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Too Late

The woman is sitting in a chair, wringing a Kleenex in her tiny, shaking hands. She stares at the male form before her, a form she used to love, used to cherish every minute of her life with, but now it held nothing more than a past life, a reflection of long lost memories. She had moved on, but he had not. She stares at him with a mixture of sadness, regret, and guilt. Rocking back and forth the woman dreaded the moment when the man would finally answer her.

The man is pacing back and forth in front of her, arms crossed in front of him supporting his stocky frame which is rigid with tension. His mind reels with possible things to say to her, but none of them seem to fit or do not sound right in his mind.

Finally he stops pacing and knelt before the woman. She drops her head and stares at the ball of Kleenex in her hands; she is too anxious to look into his eyes, the eyes that she felt could see her true intentions.

Taking the woman’s hands in one of his and raising her chin up with the other he stares into her eyes for a long moment before speaking. He shakes his head and says at the same time, “No, absolutely not.” 

He gives her an apologetic smile and silently wishes she could understand why this had to be so.

The man takes away his hand from her trembling chin to hold both of her shaking hands in his own. Without his hand to support her head she lets it drop. A tear escapes from her eye and rolls down her smooth pale cheek, glistening in the pale moon light shining through the window. She forgets about the Kleenex and lets the tear continue its meandering path along her lowered face. 

Finally she musters up enough courage to tell the man what she knew had to be said, yet she cannot help but feel this will be the end for him, the end of any hope and happiness he has left inside himself.

“Too late,” she says.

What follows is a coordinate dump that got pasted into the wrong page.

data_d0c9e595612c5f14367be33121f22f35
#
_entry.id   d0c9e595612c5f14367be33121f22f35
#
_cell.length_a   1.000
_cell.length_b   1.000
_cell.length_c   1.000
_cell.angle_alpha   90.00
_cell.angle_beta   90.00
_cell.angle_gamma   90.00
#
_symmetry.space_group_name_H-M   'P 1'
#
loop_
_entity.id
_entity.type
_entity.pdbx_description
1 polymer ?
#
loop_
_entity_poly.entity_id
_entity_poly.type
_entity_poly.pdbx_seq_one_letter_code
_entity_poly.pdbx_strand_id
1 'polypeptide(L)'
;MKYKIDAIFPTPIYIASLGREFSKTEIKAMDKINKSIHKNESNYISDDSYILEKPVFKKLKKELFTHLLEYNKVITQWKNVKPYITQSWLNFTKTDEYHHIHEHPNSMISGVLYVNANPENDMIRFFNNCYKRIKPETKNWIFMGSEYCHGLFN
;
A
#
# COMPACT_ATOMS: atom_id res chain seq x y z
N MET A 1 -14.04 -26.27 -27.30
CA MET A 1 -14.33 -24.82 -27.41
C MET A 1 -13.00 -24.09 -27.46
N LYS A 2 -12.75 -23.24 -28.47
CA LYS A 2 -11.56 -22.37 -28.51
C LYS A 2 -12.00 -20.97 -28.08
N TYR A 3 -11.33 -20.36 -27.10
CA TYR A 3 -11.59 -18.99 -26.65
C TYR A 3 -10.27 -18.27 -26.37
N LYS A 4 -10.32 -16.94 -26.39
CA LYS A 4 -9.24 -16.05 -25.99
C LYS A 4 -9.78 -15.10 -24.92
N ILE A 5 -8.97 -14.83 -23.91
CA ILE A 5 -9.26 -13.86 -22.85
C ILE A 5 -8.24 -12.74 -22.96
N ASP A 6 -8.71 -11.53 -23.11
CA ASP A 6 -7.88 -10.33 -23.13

The woman gently pries her hands from his and gets up to leave but not before taking off the ring from her delicate finger and placing it silently on the now empty chair. 

The man gathers up the ring in his hand and closing his fingers gently over it, bows his head and cries.

Not According to Plan

​The man fixed his hair, straightened his tie, and did up the buttons on his beautifully pressed and lint-free black suit. He was getting ready for his first date since the divorce, which had happened well over 3 years ago. His friends from work had kept telling him that it was time to move on, to get a new girlfriend, to start over fresh so he could forget about the past. 

“They were right,” he said to the reflection in the mirror. “I shouldn’t have wasted all this time thinking about how it could have been my fault or what I could have done better. After all, it was her that walked out on me.” 

The man took one last look at himself in the mirror to make sure everything was just right then left his apartment with his car keys in hand.

He was going to meet her at the restaurant but he wanted to get there before his date did so that way she did not have to wait by herself. He arrived at Leo’s restaurant 30 minutes before she was supposed to arrive. Perfect, he thought, everything is going according to plan.

He had reserved the best, and most romantic, table in the restaurant, he had gotten his favourite parking spot near the front entrance, he looked pretty damned good, and he was meeting the prettiest single mother he had laid eyes on. This made him smile because he had not felt this good in a long time.

“Can I get you anything while you’re waiting, sir?” asked the waiter politely.

“No, thank you,” he replied. “I’ll wait until the special lady arrives before we order.”